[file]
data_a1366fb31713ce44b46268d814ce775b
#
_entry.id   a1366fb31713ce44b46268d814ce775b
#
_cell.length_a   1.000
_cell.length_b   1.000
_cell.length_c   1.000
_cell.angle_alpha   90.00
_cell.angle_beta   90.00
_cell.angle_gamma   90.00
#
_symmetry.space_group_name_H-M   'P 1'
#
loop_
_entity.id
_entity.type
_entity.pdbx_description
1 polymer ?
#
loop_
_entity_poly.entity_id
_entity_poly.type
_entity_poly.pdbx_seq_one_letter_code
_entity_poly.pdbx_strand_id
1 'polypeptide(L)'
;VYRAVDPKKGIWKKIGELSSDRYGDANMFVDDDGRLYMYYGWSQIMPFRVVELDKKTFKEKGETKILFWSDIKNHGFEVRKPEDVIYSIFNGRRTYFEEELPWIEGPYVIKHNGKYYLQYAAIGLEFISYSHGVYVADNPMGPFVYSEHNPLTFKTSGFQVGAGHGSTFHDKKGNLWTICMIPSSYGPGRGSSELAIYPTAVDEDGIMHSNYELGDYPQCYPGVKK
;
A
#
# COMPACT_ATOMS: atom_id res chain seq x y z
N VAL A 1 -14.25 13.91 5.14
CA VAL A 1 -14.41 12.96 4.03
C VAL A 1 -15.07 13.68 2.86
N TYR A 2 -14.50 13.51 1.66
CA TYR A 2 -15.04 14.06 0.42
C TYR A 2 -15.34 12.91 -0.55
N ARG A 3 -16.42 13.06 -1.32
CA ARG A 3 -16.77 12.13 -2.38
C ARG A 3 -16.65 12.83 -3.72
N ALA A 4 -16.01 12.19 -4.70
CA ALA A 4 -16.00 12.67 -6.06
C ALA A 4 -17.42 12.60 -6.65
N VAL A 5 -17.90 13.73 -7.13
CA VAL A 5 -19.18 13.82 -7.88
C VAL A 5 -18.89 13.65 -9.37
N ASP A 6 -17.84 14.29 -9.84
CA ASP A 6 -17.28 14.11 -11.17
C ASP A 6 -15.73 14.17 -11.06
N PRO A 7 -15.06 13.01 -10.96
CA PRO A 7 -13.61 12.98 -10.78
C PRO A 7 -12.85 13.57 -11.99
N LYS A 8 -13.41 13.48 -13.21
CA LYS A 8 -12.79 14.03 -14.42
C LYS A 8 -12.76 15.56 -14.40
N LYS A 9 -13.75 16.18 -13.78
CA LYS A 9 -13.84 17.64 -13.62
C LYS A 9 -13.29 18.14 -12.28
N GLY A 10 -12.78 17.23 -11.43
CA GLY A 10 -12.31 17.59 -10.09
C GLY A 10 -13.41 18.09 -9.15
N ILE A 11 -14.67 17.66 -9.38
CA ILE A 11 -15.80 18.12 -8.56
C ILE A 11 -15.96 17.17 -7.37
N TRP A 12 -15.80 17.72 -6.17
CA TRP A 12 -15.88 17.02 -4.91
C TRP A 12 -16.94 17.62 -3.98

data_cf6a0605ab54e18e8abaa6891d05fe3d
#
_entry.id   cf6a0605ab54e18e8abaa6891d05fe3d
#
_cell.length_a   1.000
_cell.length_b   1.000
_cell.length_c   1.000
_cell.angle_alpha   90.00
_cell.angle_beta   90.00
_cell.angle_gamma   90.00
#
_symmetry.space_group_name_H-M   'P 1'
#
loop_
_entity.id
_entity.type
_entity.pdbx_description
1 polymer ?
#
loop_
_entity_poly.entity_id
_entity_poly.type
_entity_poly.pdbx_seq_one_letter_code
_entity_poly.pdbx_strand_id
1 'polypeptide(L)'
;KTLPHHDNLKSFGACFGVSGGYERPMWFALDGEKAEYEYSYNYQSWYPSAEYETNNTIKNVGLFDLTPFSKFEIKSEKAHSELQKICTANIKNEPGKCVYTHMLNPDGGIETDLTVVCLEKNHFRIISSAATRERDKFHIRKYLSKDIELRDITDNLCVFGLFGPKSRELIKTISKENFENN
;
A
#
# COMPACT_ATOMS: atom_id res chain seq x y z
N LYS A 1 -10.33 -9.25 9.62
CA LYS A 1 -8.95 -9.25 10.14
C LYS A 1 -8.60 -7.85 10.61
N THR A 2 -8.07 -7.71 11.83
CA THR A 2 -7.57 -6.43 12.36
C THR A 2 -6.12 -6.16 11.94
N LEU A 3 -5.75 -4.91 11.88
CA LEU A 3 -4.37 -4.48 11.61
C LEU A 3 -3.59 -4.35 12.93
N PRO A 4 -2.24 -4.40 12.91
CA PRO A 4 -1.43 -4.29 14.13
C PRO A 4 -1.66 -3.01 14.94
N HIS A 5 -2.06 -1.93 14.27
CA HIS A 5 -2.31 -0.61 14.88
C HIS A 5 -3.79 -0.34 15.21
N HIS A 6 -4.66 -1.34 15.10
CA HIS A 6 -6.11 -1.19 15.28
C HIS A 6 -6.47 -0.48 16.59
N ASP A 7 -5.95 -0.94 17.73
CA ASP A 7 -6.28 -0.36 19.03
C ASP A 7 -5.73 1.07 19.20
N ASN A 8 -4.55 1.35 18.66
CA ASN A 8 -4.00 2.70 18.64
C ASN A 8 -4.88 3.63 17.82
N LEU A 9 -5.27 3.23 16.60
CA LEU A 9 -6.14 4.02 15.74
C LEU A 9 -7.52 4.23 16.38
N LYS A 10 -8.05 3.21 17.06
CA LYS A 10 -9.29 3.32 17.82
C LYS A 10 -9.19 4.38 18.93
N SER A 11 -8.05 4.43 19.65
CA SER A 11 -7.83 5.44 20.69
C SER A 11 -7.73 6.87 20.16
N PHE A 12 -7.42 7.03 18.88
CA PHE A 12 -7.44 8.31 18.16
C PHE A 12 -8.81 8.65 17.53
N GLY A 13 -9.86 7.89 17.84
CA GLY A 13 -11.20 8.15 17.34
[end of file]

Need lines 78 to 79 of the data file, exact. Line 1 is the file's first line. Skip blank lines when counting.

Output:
_symmetry.space_group_name_H-M   'P 1'
#